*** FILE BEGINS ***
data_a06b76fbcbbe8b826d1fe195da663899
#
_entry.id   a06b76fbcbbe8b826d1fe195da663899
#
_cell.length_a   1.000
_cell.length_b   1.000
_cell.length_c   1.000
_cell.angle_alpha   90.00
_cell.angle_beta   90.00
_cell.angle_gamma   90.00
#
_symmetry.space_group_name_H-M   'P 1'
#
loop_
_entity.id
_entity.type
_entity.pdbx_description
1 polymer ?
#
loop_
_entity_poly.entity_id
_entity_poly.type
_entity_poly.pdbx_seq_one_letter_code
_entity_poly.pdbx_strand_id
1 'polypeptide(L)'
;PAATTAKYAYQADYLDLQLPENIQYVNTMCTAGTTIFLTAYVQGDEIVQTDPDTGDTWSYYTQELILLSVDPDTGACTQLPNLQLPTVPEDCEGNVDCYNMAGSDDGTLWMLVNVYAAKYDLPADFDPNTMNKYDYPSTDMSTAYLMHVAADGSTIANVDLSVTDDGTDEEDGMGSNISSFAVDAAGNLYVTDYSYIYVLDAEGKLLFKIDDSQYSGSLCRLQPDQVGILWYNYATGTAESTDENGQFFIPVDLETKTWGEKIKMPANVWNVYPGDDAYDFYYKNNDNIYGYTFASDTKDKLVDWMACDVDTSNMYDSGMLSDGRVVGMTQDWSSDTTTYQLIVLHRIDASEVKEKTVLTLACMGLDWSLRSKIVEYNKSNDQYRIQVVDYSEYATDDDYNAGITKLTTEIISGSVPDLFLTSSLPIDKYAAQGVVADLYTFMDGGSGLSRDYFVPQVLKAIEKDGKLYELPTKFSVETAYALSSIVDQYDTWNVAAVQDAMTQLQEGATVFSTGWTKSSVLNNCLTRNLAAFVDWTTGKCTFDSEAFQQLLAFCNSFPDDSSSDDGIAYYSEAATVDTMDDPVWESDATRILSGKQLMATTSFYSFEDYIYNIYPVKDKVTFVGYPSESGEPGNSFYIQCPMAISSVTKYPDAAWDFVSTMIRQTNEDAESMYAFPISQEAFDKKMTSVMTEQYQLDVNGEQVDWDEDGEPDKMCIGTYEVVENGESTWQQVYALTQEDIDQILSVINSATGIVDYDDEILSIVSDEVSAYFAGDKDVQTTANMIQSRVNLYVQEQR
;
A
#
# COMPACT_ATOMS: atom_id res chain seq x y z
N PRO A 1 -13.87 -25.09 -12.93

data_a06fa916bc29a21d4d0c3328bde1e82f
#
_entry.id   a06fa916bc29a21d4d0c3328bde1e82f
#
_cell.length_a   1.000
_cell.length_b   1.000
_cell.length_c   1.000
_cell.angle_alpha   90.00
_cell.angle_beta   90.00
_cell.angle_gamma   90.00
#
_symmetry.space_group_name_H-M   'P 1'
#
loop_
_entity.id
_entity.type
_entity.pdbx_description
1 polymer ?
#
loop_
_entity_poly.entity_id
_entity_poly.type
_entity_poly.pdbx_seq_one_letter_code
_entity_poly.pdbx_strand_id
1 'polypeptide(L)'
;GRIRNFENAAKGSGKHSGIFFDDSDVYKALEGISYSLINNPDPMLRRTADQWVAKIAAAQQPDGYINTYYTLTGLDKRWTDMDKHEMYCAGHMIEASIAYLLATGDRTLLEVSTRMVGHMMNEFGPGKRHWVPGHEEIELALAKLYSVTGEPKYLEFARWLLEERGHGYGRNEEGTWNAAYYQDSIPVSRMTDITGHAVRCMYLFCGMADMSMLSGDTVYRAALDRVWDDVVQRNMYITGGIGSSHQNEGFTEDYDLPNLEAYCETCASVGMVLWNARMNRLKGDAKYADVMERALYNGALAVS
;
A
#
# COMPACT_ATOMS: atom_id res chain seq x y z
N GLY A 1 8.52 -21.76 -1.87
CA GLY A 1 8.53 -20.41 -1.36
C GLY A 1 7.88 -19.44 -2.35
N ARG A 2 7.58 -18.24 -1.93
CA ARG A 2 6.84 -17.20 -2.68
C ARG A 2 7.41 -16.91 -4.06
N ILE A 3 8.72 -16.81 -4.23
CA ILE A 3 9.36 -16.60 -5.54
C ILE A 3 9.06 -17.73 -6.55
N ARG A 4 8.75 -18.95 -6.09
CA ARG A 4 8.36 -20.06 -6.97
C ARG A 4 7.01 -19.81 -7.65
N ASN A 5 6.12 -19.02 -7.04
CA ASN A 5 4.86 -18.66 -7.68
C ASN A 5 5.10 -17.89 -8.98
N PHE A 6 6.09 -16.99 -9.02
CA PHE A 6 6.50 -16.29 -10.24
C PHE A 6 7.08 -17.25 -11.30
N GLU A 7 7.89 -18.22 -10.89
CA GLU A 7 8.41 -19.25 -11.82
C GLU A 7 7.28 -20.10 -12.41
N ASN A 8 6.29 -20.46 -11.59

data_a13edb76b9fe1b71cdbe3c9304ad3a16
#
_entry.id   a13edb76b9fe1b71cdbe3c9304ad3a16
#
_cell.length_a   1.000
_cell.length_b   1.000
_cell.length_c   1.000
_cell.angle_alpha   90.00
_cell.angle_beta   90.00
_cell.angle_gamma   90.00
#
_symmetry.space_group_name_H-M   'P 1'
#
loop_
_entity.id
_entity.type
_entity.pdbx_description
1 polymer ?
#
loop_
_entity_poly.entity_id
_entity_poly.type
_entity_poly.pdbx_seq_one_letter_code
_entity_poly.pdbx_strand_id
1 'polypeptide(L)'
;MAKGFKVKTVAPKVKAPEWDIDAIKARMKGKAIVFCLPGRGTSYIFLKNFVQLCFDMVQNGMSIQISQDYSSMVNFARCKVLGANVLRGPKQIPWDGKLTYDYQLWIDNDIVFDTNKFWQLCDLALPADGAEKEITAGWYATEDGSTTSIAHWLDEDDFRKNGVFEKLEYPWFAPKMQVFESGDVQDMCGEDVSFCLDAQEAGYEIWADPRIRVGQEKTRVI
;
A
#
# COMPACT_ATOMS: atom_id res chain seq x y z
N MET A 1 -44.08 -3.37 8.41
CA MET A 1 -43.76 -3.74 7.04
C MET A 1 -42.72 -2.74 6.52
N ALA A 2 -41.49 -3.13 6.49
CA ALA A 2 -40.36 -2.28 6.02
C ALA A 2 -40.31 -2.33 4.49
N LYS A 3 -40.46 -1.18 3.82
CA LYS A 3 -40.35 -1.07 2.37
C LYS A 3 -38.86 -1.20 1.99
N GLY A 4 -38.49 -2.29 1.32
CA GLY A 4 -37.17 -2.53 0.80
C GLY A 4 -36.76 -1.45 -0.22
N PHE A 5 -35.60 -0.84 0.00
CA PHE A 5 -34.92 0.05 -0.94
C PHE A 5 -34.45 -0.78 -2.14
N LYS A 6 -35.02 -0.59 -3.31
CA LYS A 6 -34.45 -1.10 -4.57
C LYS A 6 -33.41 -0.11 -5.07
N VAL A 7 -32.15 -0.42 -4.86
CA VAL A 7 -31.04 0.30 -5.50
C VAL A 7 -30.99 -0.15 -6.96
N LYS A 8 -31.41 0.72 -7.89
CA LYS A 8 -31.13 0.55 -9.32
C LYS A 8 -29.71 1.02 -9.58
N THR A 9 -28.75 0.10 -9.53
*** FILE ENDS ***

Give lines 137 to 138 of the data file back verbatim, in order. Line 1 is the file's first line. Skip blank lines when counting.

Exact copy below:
C LYS A 8 -29.71 1.02 -9.58
N THR A 9 -28.75 0.10 -9.53